## MATH 15200 Selected Topics: What Is Mathematics?

Cultural approach to selected topics in mathematics. See instructor for current list of topics. Students may not receive credit for both MATH 15200 and MATH 25200. Prerequisites: Math placement in group 1, 2, or 3, or completion of MATH 10000 or MATH 18000 with a grade of C- or better. 3 credits. (F-S,Y)

## MATH 15500 Basic Statistical Reasoning

Basic concepts involved in statistical reasoning, such as sampling and experimental design, description of data, normal approximation to data, correlation and regression, and probability. Emphasis is placed on understanding the use of statistics rather than on how to do statistical analysis. Not open to students who have taken MATH 10800, MATH 11100, PSYC 20700, or PTBS 39000. Prerequisites: Math placement in group 1, 2, or 3, or completion of MATH 10000 or MATH 18000 with a grade of C- or better; completion of one course in the social or natural sciences. 3 credits. (F-S,Y)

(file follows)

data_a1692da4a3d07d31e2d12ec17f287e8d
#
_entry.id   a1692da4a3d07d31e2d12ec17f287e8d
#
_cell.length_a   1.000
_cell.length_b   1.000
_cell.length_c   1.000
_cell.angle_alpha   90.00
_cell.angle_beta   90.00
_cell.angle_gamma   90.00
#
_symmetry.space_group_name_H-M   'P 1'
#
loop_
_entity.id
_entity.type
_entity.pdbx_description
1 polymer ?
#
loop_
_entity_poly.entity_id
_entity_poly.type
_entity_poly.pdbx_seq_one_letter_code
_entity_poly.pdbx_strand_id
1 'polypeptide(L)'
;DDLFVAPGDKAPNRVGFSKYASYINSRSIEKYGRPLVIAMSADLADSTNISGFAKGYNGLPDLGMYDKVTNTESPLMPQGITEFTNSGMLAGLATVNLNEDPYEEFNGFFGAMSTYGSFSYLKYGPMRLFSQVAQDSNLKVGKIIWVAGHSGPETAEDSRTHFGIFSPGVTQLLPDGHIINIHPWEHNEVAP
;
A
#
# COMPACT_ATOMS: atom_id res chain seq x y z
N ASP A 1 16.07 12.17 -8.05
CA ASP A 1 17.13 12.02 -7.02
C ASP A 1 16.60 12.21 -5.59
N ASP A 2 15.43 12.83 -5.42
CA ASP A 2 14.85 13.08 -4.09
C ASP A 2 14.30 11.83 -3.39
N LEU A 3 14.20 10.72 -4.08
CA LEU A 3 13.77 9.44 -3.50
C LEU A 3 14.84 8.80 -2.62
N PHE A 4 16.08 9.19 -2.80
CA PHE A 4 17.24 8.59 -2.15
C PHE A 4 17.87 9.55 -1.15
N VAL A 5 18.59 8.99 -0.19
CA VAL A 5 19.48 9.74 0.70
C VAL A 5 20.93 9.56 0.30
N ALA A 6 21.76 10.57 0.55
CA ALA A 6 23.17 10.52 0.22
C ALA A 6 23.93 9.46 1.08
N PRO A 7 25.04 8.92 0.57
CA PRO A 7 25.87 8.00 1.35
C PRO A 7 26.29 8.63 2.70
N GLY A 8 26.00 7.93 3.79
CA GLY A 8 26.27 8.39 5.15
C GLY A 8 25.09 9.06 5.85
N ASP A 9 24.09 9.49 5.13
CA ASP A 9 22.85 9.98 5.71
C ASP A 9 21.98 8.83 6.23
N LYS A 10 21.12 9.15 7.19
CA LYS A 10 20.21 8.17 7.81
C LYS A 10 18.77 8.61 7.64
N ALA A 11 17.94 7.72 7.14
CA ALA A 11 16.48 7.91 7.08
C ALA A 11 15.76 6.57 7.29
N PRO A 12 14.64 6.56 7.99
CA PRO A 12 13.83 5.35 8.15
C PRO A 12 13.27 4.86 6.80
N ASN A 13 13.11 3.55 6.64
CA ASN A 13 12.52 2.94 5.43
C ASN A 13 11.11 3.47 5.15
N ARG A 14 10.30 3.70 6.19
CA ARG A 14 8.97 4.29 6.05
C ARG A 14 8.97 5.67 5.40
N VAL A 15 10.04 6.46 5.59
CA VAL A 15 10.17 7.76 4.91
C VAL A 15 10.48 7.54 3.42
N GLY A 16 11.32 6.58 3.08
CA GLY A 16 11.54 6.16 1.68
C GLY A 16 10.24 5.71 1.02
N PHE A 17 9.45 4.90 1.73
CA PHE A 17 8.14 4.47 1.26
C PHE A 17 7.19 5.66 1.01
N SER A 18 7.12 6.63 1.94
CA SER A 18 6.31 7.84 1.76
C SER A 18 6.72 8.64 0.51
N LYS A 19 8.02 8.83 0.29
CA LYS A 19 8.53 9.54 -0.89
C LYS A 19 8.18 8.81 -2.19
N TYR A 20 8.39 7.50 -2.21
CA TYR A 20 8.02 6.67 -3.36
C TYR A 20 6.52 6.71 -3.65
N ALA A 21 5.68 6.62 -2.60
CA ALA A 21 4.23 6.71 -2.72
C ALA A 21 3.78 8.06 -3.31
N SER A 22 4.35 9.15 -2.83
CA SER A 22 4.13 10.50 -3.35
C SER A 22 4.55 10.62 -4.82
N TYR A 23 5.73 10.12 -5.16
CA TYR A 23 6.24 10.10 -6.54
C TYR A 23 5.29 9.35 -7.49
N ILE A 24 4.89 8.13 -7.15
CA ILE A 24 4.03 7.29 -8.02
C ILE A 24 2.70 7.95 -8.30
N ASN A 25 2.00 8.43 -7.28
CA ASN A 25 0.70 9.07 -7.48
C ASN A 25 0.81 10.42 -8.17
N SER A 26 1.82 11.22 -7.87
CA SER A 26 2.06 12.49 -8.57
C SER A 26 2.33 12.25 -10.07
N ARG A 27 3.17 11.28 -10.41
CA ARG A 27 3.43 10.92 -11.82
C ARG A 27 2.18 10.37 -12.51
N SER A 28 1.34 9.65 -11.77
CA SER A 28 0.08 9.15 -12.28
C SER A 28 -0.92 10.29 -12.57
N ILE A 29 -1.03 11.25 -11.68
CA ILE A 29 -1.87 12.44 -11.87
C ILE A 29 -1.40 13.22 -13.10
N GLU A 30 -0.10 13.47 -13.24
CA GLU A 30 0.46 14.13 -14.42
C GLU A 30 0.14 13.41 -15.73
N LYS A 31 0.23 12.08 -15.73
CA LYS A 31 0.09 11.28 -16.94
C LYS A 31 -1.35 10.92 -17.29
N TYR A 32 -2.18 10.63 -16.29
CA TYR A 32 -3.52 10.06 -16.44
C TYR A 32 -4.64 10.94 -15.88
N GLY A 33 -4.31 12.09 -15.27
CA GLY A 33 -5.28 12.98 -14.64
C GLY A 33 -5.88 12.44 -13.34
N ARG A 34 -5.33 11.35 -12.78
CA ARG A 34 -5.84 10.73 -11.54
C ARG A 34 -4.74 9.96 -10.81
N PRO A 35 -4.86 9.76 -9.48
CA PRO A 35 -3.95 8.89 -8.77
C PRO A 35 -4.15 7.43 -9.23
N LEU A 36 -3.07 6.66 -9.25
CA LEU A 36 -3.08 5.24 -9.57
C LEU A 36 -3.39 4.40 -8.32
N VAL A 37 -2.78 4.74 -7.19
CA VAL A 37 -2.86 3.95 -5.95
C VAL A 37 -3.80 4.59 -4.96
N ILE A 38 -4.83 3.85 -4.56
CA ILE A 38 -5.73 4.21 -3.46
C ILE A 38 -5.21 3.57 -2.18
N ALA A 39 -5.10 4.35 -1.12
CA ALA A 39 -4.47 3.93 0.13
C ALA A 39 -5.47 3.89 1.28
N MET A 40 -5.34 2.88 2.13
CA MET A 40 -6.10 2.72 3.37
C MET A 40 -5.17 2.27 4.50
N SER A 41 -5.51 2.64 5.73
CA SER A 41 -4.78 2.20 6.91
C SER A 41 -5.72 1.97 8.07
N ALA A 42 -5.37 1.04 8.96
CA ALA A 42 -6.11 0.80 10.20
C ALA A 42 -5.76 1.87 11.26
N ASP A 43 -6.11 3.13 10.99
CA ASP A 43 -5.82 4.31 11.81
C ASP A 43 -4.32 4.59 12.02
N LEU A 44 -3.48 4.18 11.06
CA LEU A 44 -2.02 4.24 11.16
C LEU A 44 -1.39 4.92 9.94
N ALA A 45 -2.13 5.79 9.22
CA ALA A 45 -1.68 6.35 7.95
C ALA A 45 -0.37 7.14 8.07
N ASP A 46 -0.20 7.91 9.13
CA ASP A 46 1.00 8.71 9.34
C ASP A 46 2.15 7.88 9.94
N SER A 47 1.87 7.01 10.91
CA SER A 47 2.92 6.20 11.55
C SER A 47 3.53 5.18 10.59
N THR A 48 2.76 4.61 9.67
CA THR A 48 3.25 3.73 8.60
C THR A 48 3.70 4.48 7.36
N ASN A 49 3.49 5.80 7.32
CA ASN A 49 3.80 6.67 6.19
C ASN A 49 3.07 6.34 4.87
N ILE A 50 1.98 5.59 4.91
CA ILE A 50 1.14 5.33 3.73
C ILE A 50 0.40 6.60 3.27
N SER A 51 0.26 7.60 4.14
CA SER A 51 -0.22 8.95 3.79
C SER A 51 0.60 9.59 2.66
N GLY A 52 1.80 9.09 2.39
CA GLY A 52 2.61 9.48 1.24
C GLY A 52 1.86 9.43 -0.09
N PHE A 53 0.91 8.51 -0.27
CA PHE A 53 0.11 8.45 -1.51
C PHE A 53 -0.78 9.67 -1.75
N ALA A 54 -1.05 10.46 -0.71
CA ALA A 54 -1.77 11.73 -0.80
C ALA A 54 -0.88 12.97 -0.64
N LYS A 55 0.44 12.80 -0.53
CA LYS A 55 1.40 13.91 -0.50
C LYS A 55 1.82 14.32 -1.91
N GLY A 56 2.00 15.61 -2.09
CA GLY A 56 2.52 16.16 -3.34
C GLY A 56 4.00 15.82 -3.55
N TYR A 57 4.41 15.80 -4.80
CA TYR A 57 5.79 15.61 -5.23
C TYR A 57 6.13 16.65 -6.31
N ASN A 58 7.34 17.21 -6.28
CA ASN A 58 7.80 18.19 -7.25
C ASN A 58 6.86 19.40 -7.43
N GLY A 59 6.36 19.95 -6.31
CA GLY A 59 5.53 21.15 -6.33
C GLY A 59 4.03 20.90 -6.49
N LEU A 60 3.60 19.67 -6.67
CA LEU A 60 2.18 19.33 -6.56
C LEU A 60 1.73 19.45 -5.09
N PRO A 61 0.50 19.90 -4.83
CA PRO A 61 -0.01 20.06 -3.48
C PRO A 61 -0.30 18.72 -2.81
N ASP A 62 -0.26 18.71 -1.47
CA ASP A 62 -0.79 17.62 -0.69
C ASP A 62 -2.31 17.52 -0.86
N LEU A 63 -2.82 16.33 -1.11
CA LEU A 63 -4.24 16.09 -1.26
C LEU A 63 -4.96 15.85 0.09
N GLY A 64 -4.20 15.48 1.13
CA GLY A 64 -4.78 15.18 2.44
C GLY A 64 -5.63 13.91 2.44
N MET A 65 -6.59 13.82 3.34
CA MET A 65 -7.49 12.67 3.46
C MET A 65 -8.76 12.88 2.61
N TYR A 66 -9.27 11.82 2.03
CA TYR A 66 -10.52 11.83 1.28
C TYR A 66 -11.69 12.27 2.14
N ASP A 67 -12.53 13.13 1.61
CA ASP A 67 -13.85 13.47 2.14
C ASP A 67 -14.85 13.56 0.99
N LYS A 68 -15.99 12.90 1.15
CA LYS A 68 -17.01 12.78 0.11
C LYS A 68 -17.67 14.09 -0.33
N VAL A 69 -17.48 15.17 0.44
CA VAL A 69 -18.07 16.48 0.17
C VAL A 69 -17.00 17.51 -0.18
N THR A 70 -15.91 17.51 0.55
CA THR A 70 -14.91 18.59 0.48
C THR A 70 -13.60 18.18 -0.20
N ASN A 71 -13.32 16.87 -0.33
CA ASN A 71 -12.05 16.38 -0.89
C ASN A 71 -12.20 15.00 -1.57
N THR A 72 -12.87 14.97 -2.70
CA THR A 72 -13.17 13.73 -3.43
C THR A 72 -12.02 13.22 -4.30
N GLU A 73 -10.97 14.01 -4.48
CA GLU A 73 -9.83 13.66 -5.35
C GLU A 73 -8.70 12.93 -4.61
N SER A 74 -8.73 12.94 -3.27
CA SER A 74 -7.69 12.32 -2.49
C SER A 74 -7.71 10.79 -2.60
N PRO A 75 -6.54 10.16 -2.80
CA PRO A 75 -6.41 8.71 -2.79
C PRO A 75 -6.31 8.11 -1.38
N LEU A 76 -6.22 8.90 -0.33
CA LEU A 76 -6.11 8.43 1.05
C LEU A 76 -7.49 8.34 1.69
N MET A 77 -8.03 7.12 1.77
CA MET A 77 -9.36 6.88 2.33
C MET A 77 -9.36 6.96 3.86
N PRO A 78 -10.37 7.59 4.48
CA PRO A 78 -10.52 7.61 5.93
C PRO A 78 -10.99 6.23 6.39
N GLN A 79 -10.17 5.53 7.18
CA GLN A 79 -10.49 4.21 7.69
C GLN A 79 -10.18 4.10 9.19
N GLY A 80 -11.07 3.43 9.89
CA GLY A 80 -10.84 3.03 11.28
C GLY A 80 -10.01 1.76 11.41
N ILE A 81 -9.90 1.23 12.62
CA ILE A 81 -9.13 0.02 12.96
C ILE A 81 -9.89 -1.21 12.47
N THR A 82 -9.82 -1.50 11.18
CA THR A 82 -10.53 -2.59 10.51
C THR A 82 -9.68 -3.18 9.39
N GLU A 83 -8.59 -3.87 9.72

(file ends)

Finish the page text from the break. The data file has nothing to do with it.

## MATH 16100 Math and Society

Explores connections between mathematics and the liberal arts. Covers three to six topics chosen for their mathematical and societal component, with comparable emphasis given to each component. Only a high school math background is assumed, but students must have scored in group 2 or 1 on the math placement exam. Actual course content varies with instructor, but examples of topics are exponential growth and world population; symmetry and group theory in art and architecture; fair allocation and equity; binomial models and the death penalty; quantitative communication and the media. Prerequisites: Math placement in group 1 or 2, or completion of MATH 13100 with a grade of C- or better. 3 credits. (F-S,Y)